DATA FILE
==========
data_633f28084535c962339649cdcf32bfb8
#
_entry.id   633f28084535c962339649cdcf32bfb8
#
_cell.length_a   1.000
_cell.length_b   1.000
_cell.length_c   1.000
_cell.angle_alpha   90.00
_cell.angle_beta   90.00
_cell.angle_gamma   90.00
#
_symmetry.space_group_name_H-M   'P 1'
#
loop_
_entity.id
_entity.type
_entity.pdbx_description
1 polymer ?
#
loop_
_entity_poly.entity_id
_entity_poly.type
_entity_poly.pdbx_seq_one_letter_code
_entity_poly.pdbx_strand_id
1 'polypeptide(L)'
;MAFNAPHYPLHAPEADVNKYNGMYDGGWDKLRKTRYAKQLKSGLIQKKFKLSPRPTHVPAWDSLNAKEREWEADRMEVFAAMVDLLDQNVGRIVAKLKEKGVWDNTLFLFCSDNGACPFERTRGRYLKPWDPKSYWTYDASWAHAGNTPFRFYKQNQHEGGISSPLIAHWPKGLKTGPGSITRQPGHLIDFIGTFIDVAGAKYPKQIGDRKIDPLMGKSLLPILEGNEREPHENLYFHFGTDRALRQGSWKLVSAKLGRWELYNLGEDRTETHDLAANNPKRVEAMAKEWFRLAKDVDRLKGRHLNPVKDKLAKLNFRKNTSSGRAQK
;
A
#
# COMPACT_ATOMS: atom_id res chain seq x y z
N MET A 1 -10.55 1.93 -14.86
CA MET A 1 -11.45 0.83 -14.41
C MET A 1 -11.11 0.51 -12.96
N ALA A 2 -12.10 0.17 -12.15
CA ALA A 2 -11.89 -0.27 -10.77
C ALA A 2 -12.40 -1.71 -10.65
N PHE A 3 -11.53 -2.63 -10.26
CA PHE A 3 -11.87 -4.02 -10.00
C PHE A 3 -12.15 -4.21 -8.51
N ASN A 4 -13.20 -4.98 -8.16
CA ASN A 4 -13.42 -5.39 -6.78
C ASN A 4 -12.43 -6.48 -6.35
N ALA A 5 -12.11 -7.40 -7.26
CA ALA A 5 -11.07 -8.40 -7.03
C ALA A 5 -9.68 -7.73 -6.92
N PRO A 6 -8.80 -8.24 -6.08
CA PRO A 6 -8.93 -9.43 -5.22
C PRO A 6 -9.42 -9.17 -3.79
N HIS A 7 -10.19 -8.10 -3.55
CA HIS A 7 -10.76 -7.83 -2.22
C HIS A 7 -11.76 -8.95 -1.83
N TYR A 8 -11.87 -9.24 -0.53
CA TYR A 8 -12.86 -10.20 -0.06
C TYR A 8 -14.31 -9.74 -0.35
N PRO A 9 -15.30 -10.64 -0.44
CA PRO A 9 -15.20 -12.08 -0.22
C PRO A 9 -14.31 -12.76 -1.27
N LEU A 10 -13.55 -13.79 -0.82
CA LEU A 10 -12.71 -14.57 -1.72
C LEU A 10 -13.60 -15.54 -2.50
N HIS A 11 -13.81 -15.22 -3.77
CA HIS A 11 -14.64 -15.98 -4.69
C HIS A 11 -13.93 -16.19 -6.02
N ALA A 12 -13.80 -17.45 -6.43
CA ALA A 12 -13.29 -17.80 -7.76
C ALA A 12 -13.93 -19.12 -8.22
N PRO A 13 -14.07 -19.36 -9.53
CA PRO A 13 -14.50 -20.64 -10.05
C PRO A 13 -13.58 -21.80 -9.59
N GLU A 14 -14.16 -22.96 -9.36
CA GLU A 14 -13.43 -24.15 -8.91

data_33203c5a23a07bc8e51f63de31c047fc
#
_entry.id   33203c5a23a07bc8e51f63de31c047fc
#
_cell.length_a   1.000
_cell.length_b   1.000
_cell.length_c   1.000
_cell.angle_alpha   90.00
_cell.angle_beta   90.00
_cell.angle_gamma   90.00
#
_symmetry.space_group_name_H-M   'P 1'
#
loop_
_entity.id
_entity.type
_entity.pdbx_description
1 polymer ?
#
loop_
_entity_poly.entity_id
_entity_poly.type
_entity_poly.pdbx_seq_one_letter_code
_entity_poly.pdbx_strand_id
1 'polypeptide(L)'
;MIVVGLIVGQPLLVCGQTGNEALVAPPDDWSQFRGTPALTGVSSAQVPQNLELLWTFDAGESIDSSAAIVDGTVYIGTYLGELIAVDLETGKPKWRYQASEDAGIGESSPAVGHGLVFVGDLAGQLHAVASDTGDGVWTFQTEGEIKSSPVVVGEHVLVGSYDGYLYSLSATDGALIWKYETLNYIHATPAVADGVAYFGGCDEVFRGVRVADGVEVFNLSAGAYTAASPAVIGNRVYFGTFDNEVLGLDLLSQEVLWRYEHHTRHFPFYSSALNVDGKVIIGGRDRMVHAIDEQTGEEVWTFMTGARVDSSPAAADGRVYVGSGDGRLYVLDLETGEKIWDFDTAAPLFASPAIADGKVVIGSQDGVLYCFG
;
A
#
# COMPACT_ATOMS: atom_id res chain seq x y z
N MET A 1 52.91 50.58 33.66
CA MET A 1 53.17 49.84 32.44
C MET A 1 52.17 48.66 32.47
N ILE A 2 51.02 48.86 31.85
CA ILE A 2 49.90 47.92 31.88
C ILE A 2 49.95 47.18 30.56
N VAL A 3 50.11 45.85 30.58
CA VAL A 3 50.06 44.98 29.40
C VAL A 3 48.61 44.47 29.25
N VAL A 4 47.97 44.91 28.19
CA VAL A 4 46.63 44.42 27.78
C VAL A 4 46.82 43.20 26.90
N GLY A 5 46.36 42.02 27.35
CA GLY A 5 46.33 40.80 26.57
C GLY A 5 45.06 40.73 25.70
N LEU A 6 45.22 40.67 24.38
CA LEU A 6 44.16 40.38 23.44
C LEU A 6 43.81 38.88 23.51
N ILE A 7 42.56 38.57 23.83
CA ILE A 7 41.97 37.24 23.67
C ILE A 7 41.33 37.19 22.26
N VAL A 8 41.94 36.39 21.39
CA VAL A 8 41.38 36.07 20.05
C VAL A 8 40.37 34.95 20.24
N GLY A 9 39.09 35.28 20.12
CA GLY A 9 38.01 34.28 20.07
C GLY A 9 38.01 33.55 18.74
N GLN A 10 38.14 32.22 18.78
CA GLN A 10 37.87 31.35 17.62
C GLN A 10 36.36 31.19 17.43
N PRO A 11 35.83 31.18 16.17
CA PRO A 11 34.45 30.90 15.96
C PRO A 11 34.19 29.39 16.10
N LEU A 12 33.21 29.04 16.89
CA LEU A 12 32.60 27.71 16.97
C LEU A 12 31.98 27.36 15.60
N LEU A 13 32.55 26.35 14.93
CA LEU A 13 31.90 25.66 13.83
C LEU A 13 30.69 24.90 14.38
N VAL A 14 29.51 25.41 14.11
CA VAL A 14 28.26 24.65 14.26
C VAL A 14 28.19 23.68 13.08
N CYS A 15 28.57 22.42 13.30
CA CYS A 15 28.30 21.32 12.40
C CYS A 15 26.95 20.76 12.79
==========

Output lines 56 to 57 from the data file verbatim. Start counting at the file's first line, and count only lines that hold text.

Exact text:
CA PRO A 9 -15.20 -12.08 -0.22
C PRO A 9 -14.31 -12.76 -1.27